The third alpha release of Ubuntu 8.04, codenamed Hardy Heron, is out. It now comes with PulseAudio that is enabled by default.
PulseAudio is a sound server that allows you to do advanced operations on your sound data as it passes between your application and your hardware. Things like transferring the audio to a different machine, changing the sample format or channel count and mixing several sounds into one are easily achieved using a sound server. Aside from Linux, PulseAudio is compatible with Solaris, FreeBSD, Windows 2000 and Windows XP.
It was no surprise to me since I have experienced using PulseAudio and even wrote about it when I reviewed Fedora 8. I said on that review that all other Linux distributions should adopt it because it will give the users the ability to configure their audio system like never before. I expect all other distros to follow Fedora and now Ubuntu to utilize PulseAudio.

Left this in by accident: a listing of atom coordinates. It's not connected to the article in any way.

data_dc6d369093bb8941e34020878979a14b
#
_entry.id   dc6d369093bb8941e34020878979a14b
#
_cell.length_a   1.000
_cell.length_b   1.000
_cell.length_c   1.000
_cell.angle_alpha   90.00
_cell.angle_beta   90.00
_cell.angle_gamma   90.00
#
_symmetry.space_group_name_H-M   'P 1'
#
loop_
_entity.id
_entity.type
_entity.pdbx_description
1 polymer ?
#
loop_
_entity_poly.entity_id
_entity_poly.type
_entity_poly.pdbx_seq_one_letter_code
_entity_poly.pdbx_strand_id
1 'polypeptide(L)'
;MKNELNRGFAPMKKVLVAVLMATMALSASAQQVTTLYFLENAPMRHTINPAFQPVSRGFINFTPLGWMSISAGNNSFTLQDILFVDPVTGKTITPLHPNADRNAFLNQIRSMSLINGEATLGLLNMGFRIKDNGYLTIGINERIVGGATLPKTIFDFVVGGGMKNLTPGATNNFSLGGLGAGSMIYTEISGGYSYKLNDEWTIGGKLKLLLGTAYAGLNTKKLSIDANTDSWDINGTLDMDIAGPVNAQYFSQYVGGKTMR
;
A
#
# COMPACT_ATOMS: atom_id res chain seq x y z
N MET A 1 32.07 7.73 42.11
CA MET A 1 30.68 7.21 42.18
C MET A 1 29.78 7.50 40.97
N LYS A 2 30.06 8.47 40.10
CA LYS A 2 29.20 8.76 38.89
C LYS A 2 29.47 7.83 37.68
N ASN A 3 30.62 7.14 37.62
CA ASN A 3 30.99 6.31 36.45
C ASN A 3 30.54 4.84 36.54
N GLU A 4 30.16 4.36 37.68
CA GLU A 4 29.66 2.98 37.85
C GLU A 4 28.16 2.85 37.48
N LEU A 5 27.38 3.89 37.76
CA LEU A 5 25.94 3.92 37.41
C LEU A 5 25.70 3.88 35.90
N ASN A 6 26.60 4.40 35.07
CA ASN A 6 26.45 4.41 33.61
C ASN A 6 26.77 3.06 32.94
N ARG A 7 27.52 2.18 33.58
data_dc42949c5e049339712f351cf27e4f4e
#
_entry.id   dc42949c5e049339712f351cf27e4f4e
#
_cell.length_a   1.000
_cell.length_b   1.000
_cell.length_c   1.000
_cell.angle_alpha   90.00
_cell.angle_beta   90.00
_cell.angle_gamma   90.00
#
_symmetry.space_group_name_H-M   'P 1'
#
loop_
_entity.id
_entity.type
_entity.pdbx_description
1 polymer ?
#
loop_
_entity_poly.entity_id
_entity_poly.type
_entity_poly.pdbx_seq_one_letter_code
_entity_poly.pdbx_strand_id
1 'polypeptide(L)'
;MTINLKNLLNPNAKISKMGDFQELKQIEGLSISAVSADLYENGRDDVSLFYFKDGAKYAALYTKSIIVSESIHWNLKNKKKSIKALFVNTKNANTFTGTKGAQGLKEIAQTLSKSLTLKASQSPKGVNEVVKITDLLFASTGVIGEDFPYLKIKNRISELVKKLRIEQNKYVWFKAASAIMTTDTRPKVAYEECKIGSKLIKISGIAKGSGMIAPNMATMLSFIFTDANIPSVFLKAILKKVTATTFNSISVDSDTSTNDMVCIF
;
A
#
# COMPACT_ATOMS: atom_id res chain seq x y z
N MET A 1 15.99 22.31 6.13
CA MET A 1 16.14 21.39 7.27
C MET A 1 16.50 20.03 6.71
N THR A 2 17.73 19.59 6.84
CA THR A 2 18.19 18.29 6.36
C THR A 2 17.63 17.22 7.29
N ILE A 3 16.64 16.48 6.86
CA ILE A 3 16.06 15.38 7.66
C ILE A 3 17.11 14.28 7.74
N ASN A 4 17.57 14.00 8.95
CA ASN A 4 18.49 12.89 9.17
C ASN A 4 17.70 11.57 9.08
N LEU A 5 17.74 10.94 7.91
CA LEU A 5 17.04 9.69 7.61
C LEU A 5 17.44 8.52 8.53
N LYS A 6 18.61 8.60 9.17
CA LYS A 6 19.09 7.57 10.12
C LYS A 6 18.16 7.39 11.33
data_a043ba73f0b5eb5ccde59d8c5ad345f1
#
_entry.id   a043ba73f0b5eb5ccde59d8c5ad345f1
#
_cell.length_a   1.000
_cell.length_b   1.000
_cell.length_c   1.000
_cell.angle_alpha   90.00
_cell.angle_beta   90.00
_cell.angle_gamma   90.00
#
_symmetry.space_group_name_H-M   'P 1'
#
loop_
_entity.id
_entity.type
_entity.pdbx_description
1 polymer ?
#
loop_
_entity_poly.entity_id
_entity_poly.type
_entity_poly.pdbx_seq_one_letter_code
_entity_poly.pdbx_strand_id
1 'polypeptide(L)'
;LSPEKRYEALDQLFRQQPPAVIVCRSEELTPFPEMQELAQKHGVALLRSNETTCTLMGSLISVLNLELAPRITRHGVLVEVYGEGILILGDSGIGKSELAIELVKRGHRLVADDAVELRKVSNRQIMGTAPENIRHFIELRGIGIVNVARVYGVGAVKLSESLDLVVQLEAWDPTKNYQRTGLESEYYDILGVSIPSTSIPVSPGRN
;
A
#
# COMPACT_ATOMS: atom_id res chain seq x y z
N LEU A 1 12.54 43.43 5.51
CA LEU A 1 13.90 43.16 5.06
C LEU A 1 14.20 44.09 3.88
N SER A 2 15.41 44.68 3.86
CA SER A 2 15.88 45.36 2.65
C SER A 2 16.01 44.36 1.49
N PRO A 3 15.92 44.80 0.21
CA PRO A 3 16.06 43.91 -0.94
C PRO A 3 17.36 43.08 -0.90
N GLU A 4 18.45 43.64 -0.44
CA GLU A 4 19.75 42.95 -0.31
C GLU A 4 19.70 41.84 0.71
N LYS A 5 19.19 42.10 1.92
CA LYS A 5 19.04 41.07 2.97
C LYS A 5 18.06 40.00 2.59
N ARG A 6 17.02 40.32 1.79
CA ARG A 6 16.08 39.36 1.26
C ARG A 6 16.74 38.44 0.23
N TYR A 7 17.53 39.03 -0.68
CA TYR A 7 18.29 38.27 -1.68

I would like to enumerate some of the killer features of PulseAudio:
* Per-application volume controls
* An extensible plugin architecture with support for loadable modules
* Compatibility with many popular audio applications
* Support for multiple audio sources and sinks
* Low-latency operation and support for latency measurement
* A zero-copy memory architecture for processor resource efficiency
* A command-line interface with scripting capabilities
* A sound daemon with command line reconfiguration capabilities
* Built-in sample conversion and resampling capabilities
* The ability to combine multiple sound cards into one
* The ability to synchronize multiple playback streams
You can visit PulseAudio's website @ www.pulseaudio.org.